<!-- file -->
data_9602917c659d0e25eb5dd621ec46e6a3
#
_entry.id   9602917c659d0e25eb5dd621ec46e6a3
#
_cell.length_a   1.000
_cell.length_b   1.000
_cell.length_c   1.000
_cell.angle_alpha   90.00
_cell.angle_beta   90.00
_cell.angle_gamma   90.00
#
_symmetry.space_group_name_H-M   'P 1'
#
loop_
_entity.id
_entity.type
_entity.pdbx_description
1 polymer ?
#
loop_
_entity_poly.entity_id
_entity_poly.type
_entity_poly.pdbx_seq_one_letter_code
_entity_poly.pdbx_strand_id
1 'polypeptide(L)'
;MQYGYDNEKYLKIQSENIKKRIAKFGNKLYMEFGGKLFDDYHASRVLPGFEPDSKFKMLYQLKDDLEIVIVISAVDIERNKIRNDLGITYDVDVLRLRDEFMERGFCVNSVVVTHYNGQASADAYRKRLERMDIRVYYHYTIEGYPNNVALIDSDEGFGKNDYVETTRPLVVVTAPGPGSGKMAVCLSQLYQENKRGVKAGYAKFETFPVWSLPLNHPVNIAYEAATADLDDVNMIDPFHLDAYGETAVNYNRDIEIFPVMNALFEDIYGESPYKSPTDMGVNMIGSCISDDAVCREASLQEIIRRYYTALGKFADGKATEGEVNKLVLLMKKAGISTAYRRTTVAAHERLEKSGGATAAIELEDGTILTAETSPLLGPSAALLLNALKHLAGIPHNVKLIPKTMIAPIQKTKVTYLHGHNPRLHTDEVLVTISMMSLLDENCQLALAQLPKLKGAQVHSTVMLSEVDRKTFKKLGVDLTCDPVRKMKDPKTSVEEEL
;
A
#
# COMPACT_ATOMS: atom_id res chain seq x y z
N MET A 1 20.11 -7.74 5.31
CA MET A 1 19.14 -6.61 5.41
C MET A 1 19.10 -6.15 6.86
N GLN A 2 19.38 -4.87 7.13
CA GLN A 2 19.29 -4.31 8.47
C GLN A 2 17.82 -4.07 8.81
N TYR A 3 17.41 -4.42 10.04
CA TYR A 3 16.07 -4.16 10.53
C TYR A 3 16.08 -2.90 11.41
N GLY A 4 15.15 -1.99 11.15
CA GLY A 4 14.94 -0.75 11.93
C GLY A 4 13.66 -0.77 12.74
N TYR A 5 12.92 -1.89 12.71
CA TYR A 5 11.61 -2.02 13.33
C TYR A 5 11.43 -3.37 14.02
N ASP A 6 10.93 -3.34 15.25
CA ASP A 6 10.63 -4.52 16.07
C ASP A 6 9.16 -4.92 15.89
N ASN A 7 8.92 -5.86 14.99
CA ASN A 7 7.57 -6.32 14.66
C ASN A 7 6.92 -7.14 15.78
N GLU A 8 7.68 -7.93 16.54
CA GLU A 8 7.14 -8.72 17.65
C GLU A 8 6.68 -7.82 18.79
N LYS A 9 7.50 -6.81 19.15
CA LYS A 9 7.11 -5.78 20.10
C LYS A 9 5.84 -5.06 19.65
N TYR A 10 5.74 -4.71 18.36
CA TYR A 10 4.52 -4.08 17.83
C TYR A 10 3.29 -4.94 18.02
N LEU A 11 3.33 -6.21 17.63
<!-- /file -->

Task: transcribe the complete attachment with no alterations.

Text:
data_9602917c659d0e25eb5dd621ec46e6a3
#
_entry.id   9602917c659d0e25eb5dd621ec46e6a3
#
_cell.length_a   1.000
_cell.length_b   1.000
_cell.length_c   1.000
_cell.angle_alpha   90.00
_cell.angle_beta   90.00
_cell.angle_gamma   90.00
#
_symmetry.space_group_name_H-M   'P 1'
#
loop_
_entity.id
_entity.type
_entity.pdbx_description
1 polymer ?
#
loop_
_entity_poly.entity_id
_entity_poly.type
_entity_poly.pdbx_seq_one_letter_code
_entity_poly.pdbx_strand_id
1 'polypeptide(L)'
;MQYGYDNEKYLKIQSENIKKRIAKFGNKLYMEFGGKLFDDYHASRVLPGFEPDSKFKMLYQLKDDLEIVIVISAVDIERNKIRNDLGITYDVDVLRLRDEFMERGFCVNSVVVTHYNGQASADAYRKRLERMDIRVYYHYTIEGYPNNVALIDSDEGFGKNDYVETTRPLVVVTAPGPGSGKMAVCLSQLYQENKRGVKAGYAKFETFPVWSLPLNHPVNIAYEAATADLDDVNMIDPFHLDAYGETAVNYNRDIEIFPVMNALFEDIYGESPYKSPTDMGVNMIGSCISDDAVCREASLQEIIRRYYTALGKFADGKATEGEVNKLVLLMKKAGISTAYRRTTVAAHERLEKSGGATAAIELEDGTILTAETSPLLGPSAALLLNALKHLAGIPHNVKLIPKTMIAPIQKTKVTYLHGHNPRLHTDEVLVTISMMSLLDENCQLALAQLPKLKGAQVHSTVMLSEVDRKTFKKLGVDLTCDPVRKMKDPKTSVEEEL
;
A
#
# COMPACT_ATOMS: atom_id res chain seq x y z
N MET A 1 20.11 -7.74 5.31
CA MET A 1 19.14 -6.61 5.41
C MET A 1 19.10 -6.15 6.86
N GLN A 2 19.38 -4.87 7.13
CA GLN A 2 19.29 -4.31 8.47
C GLN A 2 17.82 -4.07 8.81
N TYR A 3 17.41 -4.42 10.04
CA TYR A 3 16.07 -4.16 10.53
C TYR A 3 16.08 -2.90 11.41
N GLY A 4 15.15 -1.99 11.15
CA GLY A 4 14.94 -0.75 11.93
C GLY A 4 13.66 -0.77 12.74
N TYR A 5 12.92 -1.89 12.71
CA TYR A 5 11.61 -2.02 13.33
C TYR A 5 11.43 -3.37 14.02
N ASP A 6 10.93 -3.34 15.25
CA ASP A 6 10.63 -4.52 16.07
C ASP A 6 9.16 -4.92 15.89
N ASN A 7 8.92 -5.86 14.99
CA ASN A 7 7.57 -6.32 14.66
C ASN A 7 6.92 -7.14 15.78
N GLU A 8 7.68 -7.93 16.54
CA GLU A 8 7.14 -8.72 17.65
C GLU A 8 6.68 -7.82 18.79
N LYS A 9 7.50 -6.81 19.15
CA LYS A 9 7.11 -5.78 20.10
C LYS A 9 5.84 -5.06 19.65
N TYR A 10 5.74 -4.71 18.36
CA TYR A 10 4.52 -4.08 17.83
C TYR A 10 3.29 -4.94 18.02
N LEU A 11 3.33 -6.21 17.63